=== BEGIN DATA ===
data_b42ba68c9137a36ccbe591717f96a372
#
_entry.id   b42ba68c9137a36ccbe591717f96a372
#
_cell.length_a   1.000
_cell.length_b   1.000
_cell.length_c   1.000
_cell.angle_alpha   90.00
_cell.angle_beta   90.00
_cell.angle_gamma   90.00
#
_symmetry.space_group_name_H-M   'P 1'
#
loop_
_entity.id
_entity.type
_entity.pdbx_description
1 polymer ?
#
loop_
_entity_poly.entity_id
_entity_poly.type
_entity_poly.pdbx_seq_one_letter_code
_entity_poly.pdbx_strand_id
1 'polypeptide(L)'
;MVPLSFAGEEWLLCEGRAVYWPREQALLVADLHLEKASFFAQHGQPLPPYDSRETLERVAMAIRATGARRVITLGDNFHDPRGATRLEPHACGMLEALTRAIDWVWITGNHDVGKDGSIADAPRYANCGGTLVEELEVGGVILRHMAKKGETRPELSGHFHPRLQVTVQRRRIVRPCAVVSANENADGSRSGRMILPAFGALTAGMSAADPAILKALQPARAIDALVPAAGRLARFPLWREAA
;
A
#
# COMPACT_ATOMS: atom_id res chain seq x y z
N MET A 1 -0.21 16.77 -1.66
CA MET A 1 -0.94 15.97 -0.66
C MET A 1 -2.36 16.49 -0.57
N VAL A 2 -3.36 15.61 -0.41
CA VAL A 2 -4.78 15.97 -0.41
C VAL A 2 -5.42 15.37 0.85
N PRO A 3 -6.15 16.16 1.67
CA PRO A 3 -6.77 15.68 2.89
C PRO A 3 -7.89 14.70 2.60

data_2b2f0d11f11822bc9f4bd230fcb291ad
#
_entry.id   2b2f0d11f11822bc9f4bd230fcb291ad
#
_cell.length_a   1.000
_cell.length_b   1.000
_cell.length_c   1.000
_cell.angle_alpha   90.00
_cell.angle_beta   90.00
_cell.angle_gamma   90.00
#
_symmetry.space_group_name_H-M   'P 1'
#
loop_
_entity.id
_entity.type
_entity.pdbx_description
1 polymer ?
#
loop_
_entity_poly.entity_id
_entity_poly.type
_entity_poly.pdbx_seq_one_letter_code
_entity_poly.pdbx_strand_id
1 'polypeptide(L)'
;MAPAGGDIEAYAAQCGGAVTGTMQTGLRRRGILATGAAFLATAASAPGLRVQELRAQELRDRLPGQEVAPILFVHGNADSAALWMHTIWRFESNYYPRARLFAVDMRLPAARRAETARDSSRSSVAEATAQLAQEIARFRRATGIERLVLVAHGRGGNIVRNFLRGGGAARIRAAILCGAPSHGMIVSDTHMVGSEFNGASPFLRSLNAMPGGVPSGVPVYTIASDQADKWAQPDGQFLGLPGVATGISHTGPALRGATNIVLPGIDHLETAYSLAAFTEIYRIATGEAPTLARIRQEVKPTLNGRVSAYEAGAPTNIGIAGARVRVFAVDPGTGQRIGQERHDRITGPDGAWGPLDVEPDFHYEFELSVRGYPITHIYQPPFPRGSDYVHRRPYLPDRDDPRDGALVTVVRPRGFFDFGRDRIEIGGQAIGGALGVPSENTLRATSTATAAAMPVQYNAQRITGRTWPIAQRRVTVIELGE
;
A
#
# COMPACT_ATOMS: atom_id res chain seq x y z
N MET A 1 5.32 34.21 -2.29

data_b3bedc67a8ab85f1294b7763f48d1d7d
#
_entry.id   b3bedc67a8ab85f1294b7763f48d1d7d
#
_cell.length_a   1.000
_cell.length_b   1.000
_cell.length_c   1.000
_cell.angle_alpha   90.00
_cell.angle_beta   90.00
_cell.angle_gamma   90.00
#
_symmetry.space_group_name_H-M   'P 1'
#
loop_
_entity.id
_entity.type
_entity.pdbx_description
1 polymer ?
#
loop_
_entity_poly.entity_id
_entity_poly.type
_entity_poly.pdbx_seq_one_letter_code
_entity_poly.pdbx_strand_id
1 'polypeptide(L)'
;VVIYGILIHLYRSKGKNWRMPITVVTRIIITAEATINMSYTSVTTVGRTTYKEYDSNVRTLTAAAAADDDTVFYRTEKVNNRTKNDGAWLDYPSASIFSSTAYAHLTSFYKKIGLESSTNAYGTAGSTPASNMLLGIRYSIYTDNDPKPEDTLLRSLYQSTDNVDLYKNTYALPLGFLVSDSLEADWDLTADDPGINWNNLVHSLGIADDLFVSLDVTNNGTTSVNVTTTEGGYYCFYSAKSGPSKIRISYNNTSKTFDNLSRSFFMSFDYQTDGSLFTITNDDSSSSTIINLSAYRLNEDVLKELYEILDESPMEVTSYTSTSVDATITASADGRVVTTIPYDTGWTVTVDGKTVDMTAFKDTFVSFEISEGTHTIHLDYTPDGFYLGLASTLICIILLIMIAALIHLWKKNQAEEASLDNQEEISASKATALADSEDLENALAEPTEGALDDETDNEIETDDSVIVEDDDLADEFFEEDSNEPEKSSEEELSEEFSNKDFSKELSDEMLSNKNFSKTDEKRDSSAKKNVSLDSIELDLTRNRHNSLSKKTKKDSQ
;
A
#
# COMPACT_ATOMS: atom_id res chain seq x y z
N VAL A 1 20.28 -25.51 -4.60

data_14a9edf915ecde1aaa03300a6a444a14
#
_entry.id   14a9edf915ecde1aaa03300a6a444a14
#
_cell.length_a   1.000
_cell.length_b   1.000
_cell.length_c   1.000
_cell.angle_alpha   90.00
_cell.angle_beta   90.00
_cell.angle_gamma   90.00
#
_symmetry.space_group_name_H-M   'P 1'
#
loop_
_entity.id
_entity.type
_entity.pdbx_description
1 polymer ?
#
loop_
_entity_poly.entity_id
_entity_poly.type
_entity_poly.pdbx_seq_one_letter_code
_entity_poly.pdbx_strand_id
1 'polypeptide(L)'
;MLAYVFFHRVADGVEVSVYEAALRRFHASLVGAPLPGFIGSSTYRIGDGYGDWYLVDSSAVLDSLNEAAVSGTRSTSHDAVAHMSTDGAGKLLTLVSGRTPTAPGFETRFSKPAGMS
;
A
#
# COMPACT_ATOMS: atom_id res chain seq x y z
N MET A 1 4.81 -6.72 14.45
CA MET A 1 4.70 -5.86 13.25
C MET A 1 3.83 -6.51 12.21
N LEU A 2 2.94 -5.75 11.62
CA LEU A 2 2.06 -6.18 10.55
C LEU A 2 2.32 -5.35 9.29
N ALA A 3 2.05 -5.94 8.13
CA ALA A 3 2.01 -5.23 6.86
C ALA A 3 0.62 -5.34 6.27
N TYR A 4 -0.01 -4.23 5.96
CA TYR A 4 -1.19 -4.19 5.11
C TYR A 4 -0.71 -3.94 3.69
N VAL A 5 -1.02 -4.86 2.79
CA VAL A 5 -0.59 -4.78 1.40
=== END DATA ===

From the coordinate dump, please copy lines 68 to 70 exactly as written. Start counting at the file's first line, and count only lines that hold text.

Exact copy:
#
# COMPACT_ATOMS: atom_id res chain seq x y z
N MET A 1 5.32 34.21 -2.29